When a person suffers from prolonged, chronic gastritis, the stomach lining will begin to deteriorate, weakening the stomach lining strength, which can negatively affect the gastritis and cause peptic or intestinal ulcers to occur, eventually leading to an increased risk of stomach cancer. If patients have taken antacid medication over a period of around two years and the disorder has returned around 70-80% of the time, an appointment with a doctor should be made to undergo H. pylori screening. This is essential because when the bacteria is found and treated, the chance of stomach ulcers making a return is reduced to just 4-7%.


Most of those infected do not tend to display any symptoms, but they are more likely to visit their doctor with chronic stomach complaints, such as stomach pain, indigestion and feeling bloated after meals. These are all also symptoms of chronic gastritis or stomach disorders which tend to go away upon treatment and return soon after. If such symptoms come and go for a period of 2-3 weeks, a doctor’s appointment should be made to undergo H. pylori screening.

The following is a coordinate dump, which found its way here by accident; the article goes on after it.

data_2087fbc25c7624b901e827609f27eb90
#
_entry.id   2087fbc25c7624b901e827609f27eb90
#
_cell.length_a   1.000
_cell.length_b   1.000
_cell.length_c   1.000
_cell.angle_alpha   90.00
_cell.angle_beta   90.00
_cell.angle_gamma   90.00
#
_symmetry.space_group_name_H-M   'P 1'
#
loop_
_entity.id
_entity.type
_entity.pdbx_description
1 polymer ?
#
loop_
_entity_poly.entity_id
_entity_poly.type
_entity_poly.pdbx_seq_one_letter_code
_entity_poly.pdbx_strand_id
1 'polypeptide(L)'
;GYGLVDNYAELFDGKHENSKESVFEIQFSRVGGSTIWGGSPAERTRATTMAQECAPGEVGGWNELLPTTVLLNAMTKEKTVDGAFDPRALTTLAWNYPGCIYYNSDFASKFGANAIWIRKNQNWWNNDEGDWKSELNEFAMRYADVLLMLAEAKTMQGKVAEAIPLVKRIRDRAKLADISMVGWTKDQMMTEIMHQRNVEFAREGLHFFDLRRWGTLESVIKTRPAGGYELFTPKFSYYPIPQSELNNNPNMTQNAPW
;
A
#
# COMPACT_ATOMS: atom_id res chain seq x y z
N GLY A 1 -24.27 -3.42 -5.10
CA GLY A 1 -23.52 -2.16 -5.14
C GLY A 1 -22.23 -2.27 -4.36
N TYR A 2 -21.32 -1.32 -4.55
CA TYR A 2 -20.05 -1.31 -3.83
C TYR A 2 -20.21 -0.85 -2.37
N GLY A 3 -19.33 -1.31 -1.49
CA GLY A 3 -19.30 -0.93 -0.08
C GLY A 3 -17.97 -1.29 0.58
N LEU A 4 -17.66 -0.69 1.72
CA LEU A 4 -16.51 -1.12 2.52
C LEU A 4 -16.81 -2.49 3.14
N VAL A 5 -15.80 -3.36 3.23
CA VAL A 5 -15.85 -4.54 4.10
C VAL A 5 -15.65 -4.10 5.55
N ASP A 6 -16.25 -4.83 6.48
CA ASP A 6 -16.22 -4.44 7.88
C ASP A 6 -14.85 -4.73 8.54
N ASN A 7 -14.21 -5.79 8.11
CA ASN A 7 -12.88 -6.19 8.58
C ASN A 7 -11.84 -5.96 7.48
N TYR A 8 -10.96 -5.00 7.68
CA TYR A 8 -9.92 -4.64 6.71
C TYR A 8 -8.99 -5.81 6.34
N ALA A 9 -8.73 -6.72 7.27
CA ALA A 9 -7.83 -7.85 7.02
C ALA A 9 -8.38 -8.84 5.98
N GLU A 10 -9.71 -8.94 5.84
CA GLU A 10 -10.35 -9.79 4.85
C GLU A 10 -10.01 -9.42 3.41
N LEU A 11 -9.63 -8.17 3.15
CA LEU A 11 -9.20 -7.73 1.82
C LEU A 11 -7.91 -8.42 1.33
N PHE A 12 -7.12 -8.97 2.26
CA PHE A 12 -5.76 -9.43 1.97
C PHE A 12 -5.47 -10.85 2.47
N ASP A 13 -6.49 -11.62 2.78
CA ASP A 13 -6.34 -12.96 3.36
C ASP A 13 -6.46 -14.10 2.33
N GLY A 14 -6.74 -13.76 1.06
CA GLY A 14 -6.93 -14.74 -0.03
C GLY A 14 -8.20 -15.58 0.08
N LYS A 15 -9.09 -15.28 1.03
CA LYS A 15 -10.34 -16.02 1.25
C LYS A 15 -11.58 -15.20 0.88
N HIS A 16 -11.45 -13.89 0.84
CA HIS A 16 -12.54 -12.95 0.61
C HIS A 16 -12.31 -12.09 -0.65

Risk factors affecting the chance of contracting the H. pylori bacteria

People of any age or gender are at risk of contracting H. pylori bacterial infections, which may or may not display symptoms. The following are factors considered to increase a person’s risk:

  • Eating raw foods, foods that are undercooked or fermented products, as well as regularly eating fresh vegetables
  • Drinking unsanitary drinking water